There is Too Much Evil and Suffering For God to Exist?
by Rich Deem
IntroductionAtheists often claim that the presence of evil is an argument against the existence of God. The Christian God is supposed to be both loving and all-powerful. Despite these characteristics, God seems to be unable or unwilling to prevent the vast amount of evil and suffering in the world. The atheist concludes that either God is not loving or not all-powerful or that God does not exist, because if He did exist, He could stop all the suffering. The atheistic arguments contain some subtle assumptions that, as I will show, do not apply to the God of the Bible and His created universe. Even the assumption that evil and suffering are bad for us must be questioned in light of what the Bible says.
The atheists’ logical argumentWhat I have found is that atheists like to say that their arguments against God’s existence specifically exclude the God of the Bible as a God who could exist. However, in reality, atheists produce generic arguments against a generic God whose characteristics and creation do not match those that are described in the Bible. Atheists may not accept what the Bible says, but they cannot say the God of the Bible cannot logically exist and then ignore what the Bible has to say about the characteristics of God. If the atheist states that the God of the Bible is logically impossible, he cannot pick and choose which arguments from the Bible to accept in order to “prove” his point. Let’s formalize the atheist’s arguments:
God is all-powerful, loving, and perfect.
A perfect, loving God would create a universe that was perfect (e.g., no evil and suffering).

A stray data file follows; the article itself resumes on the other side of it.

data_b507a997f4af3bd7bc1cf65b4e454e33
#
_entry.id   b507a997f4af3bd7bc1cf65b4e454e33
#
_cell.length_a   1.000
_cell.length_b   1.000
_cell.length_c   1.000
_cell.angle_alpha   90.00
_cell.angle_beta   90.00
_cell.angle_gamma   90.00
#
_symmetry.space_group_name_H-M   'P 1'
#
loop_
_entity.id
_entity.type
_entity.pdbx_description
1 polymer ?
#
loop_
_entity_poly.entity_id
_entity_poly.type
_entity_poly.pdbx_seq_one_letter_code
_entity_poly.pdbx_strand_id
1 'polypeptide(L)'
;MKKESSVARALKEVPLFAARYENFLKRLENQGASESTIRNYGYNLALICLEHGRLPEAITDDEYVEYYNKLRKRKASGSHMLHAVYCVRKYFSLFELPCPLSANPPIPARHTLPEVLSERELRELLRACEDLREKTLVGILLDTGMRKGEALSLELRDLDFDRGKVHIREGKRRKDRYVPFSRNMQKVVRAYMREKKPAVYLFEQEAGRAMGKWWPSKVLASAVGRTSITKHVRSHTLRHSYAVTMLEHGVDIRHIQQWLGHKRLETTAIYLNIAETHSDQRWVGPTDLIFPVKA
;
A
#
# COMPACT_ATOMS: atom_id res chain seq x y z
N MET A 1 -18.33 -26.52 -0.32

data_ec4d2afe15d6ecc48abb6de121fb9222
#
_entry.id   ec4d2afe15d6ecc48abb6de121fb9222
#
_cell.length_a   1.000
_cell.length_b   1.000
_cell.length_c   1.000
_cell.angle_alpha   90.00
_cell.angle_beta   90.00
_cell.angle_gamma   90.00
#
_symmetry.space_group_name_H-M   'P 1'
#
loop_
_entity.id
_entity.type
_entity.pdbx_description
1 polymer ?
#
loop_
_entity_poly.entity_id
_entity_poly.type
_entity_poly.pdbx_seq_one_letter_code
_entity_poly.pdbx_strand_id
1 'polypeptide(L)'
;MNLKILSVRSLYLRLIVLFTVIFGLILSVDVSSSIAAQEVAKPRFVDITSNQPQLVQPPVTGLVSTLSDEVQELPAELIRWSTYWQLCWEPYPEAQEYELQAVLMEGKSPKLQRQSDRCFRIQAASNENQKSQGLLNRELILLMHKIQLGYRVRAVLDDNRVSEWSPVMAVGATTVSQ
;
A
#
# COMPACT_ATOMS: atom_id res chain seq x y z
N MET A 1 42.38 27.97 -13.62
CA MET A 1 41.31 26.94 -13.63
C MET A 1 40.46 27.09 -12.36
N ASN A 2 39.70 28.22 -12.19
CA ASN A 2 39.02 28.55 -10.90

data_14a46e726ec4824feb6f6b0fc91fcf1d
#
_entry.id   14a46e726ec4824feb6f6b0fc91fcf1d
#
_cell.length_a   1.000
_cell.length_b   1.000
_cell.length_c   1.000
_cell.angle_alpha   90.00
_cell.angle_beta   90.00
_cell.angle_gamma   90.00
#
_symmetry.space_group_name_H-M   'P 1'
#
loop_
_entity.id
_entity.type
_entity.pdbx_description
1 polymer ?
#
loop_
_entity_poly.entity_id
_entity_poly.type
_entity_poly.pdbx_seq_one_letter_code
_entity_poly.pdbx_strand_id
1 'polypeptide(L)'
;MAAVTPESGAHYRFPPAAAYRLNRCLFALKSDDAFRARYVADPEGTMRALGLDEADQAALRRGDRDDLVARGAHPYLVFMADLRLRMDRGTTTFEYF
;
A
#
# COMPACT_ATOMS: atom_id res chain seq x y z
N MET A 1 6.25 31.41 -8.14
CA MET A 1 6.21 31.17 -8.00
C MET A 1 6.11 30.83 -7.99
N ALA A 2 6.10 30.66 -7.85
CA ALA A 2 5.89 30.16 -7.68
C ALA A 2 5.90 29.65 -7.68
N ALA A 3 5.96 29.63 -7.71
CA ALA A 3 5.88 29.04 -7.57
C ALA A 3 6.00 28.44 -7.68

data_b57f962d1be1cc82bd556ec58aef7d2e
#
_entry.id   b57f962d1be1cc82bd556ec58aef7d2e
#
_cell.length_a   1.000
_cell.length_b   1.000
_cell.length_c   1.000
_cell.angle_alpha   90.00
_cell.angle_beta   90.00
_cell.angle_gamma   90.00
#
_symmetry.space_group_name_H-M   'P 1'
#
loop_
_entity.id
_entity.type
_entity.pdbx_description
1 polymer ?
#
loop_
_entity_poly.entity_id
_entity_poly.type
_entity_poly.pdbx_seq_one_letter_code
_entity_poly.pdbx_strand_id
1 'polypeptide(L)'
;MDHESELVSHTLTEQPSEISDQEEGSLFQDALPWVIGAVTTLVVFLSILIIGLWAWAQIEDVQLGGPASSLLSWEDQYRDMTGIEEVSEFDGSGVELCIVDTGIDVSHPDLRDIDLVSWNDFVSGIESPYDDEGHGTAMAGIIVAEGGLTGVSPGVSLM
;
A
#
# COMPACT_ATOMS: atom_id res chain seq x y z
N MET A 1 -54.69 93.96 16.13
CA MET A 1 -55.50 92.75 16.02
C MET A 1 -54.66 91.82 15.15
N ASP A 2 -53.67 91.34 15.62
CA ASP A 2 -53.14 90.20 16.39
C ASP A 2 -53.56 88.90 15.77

The universe is not perfect but contains evil and suffering.
Therefore, God does not exist.
The Bible’s ResponseThe Bible does state that God is “all powerful.” In the Old Testament, one of God’s titles is “El Shadday,” which is translated “God Almighty.“1 The Bible also states that God is loving.2 In fact, the Bible indicates that God is love.3 The Bible also indicates that God is perfect.4 So, we can agree that the first statement is a correct interpretation of what the Bible says about the characteristics of God.
The next statement indicates that a perfect, loving God must create a universe that is perfect. This is the statement that is false and invalidates the argument. Nowhere does the Bible state that the universe was created to be perfect. God Himself called it “good"5 and “very good,“6 but never “perfect.” In fact, God Himself stated that part of the original creation was “not good.“7 The Bible states that the current universe is not perfect,8 but was designed to be temporary9 and will be replaced with a perfect universe10 that will be permanent.11 Science also tells us that the universe was designed to be temporary.12
Why two creations instead of one?Why would God create an imperfect, temporary universe only to replace it later with a perfect one? Why wouldn’t God have created a perfect universe in the first place? This is a good question, but shows a lack of understanding of the biblical reason of why God created the universe. One can find the reason for the creation of the universe in the first few chapters of the Bible. God created humans in order to have a personal relationship with them, which He had with Adam and Eve before they sinned (Genesis 2). Jesus said that the first and foremost commandment was to “Love the Lord your God…“13 A personal relationship, characterized by the possibility of love, is only possible if created beings are given free will. If God had created the universe with no possibility of evil or sin, then the created beings would have had no free will, and, as such, would essentially be programmed computers. Such beings would be incapable of love, since love involves making a choice - which requires the ability to choose not to love. For example, I can program my computer to say “I love you” when it starts up. Does this mean that the computer really loves me? Of course not! Likewise, God could have programmed humans to say that they loved Him, without the possibility of rejecting Him or performing evil deeds. However, these programmed beings would exhibit about as much true love as my computer - not a very satisfying relationship. Therefore, God created the universe for the express purpose of allowing free will spiritual beings the opportunity to have fellowship with Him (and likewise, reject Him).